In an overcrowded digital music market, Vinod Bhat, chief executive officer and co-founder, Saavn (South Asian Audio Video Network), a popular music streaming service, tells Priyanka Joshi that standing out in a competitive market requires a carefully crafted, balancing act
You didn’t begin as a music streaming service but chose to become one eventually. What made you change direction and why is a dominant position in India critical for the US-based company?
Yes, we didn’t start as a music streaming business but spent the first few years as a third-party licensor of Indian music for the US-focused music services like iTunes, Rhapsody, AT&T and others. It was while we were working with the NRI audiences in these markets that we realised there was a growing demand for Indian, especially Bollywood music closely followed by regional music.
Saavn, as we see it, is an international business. In fact, we grew out of a cable video-on-demand business with operations in the US, UK and Canada but continue to work with partners in Europe, Asia and the Middle East. Our team is acutely aware that we serve an audience that is spread over 200 countries. That said, we are a South Asian music company and it should not come as a surprise that we are aiming to grow our ad revenues in India — it’s our largest market. The Indian market is probably the fastest growing as far as digital consumption is concerned. Take Facebook usage, mobile phones or even internet penetration — Indians are exploring the new platforms eagerly. It made business sense for us to distribute legal music to Indians, across platforms that were being adopted by users.
Why did you tweak the business model and how long did it take for the new model to take off?
In 2006, we saw the untapped opportunity when our friends, who were buying music from Apple’s iTunes store, brought to our attention the lack of Indian content on the store. So by 2009, we started evolving ourselves from being just a media and technology company to a consumer product company.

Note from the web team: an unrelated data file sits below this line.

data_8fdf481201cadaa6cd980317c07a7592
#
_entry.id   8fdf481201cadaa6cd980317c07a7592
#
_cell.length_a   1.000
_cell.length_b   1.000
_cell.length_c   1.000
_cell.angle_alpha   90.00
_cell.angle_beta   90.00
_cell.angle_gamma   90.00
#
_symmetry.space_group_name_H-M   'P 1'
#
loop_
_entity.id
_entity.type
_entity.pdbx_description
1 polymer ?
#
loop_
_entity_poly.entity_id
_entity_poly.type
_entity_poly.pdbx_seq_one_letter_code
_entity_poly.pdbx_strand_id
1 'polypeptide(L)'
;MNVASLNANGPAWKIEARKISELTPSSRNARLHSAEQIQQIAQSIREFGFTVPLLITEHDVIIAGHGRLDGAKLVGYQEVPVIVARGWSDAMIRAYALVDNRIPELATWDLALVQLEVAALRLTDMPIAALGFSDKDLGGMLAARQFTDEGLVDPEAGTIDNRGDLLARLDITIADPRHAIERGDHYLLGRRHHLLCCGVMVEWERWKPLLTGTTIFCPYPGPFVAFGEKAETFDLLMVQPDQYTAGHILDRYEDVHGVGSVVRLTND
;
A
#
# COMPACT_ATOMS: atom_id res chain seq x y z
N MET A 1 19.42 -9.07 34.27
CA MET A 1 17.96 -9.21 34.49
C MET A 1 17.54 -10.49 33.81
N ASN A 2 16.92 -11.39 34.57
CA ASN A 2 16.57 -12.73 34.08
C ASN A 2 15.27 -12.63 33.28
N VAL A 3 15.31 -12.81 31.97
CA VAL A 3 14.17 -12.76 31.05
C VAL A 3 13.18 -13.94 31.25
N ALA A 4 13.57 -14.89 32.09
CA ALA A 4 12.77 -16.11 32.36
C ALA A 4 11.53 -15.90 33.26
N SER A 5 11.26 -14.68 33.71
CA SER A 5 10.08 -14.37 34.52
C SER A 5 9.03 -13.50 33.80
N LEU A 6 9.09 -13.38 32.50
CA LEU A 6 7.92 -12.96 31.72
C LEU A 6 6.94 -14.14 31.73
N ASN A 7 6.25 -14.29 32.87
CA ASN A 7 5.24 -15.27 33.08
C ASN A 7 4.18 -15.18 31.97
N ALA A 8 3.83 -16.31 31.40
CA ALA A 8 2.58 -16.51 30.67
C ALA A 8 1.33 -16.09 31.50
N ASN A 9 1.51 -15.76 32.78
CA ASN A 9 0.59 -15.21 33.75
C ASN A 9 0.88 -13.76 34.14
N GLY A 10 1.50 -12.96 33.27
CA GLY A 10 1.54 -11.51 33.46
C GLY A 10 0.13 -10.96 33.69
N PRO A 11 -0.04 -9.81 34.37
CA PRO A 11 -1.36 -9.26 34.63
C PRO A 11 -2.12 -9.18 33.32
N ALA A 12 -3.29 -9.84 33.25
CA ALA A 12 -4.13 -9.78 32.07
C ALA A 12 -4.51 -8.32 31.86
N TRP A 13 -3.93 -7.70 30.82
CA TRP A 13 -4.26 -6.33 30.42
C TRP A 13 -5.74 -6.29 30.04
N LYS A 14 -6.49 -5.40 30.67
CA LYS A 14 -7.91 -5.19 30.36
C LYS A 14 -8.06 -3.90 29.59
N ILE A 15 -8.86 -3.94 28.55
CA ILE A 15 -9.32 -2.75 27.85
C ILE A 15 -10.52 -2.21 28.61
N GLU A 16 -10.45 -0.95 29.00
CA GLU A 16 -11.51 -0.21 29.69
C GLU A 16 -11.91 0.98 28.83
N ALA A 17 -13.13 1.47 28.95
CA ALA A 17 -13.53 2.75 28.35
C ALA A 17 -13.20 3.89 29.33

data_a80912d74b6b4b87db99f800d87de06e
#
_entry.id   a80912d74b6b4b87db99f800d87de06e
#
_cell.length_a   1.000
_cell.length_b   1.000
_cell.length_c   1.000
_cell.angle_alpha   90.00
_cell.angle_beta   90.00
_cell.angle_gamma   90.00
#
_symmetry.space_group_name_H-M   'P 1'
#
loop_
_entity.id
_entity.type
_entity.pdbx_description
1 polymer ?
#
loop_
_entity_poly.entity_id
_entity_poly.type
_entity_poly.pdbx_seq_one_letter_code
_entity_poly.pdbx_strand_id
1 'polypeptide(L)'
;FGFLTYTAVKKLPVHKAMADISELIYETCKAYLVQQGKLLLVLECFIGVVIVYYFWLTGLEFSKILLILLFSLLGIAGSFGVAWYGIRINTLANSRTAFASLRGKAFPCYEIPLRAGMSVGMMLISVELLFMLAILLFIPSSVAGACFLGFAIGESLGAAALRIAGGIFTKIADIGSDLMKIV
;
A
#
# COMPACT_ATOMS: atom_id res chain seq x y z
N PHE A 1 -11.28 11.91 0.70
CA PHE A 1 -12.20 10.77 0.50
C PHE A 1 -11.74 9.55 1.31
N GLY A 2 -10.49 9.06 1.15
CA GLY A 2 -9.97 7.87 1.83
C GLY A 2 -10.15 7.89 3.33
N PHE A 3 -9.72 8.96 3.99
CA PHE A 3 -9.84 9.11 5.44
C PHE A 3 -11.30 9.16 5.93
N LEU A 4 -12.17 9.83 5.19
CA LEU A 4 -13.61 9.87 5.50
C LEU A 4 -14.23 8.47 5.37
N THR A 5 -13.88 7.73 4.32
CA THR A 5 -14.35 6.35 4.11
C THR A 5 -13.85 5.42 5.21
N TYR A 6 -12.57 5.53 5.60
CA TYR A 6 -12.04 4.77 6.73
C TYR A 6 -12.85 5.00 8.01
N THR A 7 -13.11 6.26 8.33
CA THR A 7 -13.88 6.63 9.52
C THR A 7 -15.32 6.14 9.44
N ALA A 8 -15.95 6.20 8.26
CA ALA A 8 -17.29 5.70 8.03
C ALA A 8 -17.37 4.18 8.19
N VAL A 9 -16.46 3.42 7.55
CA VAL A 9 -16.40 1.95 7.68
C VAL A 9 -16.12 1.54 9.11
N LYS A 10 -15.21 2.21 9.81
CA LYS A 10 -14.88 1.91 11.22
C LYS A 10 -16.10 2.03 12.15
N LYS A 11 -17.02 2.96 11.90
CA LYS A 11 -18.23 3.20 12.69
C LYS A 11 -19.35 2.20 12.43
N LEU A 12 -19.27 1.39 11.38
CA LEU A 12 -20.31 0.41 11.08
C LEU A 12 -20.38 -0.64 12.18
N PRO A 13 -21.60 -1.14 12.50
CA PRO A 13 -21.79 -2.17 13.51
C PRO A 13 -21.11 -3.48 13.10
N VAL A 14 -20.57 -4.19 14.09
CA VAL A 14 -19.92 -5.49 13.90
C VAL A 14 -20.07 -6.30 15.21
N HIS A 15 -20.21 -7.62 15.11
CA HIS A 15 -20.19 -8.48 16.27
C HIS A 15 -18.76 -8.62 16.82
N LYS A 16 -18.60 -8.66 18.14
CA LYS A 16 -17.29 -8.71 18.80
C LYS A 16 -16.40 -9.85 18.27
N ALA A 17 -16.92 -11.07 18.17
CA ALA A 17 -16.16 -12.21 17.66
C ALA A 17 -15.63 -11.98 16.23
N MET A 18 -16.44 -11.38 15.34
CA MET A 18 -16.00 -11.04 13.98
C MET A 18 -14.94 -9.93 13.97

Once we had built the primary streaming technology (in-house) that we were satisfied with, Saavn launched its first consumer product in mid-2010 with around 1.5 lakh songs. The streaming service attracted a million users in the first six months itself. Since our business is ad-revenue based, every product we launch is backed with advertisements. As long as ads keep coming, the business continues. With our media background, it’s not hard to get advertisers; what is more important is that we create the right products.
In 2010, we launched the Saavn app for Android; it was built 100 per cent in-house. It was a demanding task. Our app allows streaming of hundreds of thousands of tracks in Saavn’s catalogue (over EDGE networks). It may sound simple but to make technology invisible on the user interface is a task where many companies fail.
As we continue to launch mobile apps across platforms, we have seen Android handsets claiming a bigger share in India. We are already seeing about 14,000 Saavn app (Android, iPhone) downloads daily. Nearly two-thirds of our user base is from India and about 20 per cent of the mobile user base is active daily. We expect Indian mobile user base to lead our growth here, which will be led by Android handset users.
Doesn’t this say something about how fast we are growing?
How are you planning to compete with the likes of Hungama and Nokia music that not only have a bigger base in India but also have content libraries that are much bigger than yours? What makes you so sure that you are on the right track?
We understand that music libraries of our competitors in India are bigger than ours at the mom- ent. But that does not mean that they have superior service.
We have invested and worked on streaming technology, user experience and delivery. For instance, Saavn streams dynamic audio bitrate adjustment for better streaming on any connection (EDGE, GPRS, 3G, 4G and Wi-Fi) so that the user experience is not marred when there’s a network switch while streaming content. Our search algorithms are such that users can always find the music they are looking for — via the proprietary phonetic search that capably understands what a user is looking for, disparate spellings notwithstanding. Lastly, you need to also acknowledge that Saavn’s deals with music companies are worldwide, meaning that its music can be accessed from any country worldwide. We roll out updates to our apps almost regularly so that the user is never overwhelmed by the app’s design, or technology at the backend.